Selected incunabula from Freising Cathedral library and the Metropolitan Chapter of Munich library

The collections in the Freising Cathedral library and the Metropolitan Chapter of Munich library hold a total of 285 incunabula. When the incunabula collections were newly catalogued or transferred to the Bavarian Library Network, it was established that 18 editions had not yet been included in the Bayerische Staatsbibliothek's collections. The only known example of an incunabulum (J 115) is kept in Freising.

A library has existed on Freising's Domberg since the foundation of the diocese of Freising in 739. In total, more than 650 codices with ancient and medieval texts have been preserved from the cathedral library. The "Freisinger Denkmäler" (Freising monuments), the oldest texts in the Old Slavic language, contained in a manual for the Slav mission which was written under Bishop Abraham (957-994) in Freising are of particular importance. Bishop Otto I. of Freising (1138-1158) achieved fame as a scholar and author of a great world chronicle.

After secularisation of the prince-bishopric of Freising in 1802, all manuscripts and the most valuable printed books were selected and taken away for state libraries. Only a fraction of the former collections remained in Freising. It became the basis for the seminary library, which was established in the former residence in 1826. Most of the book collections, which were subsequently steadily expanded, remained on the Domberg when the seminary was relocated to Munich in 1968.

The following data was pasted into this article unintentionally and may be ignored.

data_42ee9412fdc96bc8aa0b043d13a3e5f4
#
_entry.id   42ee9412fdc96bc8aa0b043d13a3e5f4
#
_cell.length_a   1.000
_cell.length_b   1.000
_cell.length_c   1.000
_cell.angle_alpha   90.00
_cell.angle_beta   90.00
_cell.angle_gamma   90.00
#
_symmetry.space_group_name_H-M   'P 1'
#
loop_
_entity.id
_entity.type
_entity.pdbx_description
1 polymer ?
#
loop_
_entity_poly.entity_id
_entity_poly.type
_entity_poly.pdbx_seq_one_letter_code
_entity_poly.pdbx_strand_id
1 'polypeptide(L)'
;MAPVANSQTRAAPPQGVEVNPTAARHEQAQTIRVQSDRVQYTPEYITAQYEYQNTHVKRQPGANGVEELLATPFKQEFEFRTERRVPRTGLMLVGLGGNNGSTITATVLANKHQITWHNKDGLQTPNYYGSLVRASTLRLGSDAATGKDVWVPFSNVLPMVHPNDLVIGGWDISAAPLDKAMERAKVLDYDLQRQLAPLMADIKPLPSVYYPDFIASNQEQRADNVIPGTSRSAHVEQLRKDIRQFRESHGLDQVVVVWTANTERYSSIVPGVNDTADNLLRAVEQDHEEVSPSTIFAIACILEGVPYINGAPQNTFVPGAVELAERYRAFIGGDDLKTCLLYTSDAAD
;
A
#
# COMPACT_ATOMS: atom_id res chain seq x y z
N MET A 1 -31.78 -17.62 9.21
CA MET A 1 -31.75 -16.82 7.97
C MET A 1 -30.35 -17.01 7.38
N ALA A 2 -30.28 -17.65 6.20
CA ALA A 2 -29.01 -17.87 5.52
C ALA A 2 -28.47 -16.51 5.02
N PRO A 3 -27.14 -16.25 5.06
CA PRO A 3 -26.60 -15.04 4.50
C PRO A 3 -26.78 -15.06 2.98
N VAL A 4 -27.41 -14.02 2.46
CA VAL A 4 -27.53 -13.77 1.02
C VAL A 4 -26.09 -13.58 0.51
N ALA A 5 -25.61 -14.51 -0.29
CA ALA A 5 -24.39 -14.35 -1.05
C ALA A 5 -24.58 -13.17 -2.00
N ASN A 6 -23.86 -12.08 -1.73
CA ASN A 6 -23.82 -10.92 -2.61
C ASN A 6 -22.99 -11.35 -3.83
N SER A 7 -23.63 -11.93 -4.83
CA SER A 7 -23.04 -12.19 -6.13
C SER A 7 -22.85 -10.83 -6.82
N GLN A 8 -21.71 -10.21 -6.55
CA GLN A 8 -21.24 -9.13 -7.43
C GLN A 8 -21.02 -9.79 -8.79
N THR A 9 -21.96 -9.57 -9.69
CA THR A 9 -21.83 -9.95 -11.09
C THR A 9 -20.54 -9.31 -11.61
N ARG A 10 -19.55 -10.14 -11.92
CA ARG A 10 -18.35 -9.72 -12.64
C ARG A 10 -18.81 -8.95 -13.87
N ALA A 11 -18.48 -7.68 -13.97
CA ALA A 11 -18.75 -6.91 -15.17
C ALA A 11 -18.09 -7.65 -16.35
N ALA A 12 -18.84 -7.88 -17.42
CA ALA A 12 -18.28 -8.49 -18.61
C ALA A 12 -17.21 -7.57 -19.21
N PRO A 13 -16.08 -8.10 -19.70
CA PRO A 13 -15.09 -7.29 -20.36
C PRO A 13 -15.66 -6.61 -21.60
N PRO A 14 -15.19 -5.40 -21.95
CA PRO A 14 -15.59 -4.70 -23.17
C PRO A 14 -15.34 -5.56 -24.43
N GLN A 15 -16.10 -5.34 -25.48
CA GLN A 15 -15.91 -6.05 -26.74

Freising Cathedral library has 225 incunabula today. The content ranges from theological, philosophical and legal to medical works. Some works still come from the old cathedral library, e.g. from the possession of the prince bishop Johann Franz Eckher von Kapfing und Liechteneck (1649-1727, prince bishop 1696-1727), the Freising cathedral chapter and the cathedral canon Sigismund Scheufler (1475-1522). Several incunabula were formerly in the possession of Father Amandus Ruepp (1749-1822), the last confessor of the Dominican convent Altenhohenau. Canon Michael Hauber (1778-1843) acquired some incunabula in the first half of the 19th century from the Hof- und Staatsbibliothek's duplicate collection in Munich (today's Bayerische Staatsbibliothek) and later bequeathed them to the Cathedral Library. Additions were also made through donations or targeted purchases. The cataloguing of the incunabula was begun before 1948 by the Germanist Professor Gerhard Eis (1908-1982). The volume catalogue was first supplemented and continued by Dr. Maria von Hoop, then by Dr. Sigmund Benker, the long-standing director of the Prelate's Office. On this basis, the Freising incunabula collections were included in the Bavarian Library Network in 2009-2010, enriched with the digitised entries of the volume catalogue.

The 60 incunabula from the Metropolitan Chapter of Munich library are theological, philosophical, legal and medical works. Eight come from the prior possession of the Augustinian monastery Höglwörth, which was abolished in 1817, others from the estates of Ruedorffer, Heckenstaller and Deutinger as well as the diocesan priest Georg Westermayer (1836-1893). Based on the existing card catalogue and an autopsy, the incunabula were re-catalogued in the Bavarian Library Network in 2009/2010.

>> This collection is part of the the holdings of the Dombibliothek Freising (Cathedral library of Freising) and the Bibliothek des Metropolitankapitels München (Metropolian Chapter of Munich library).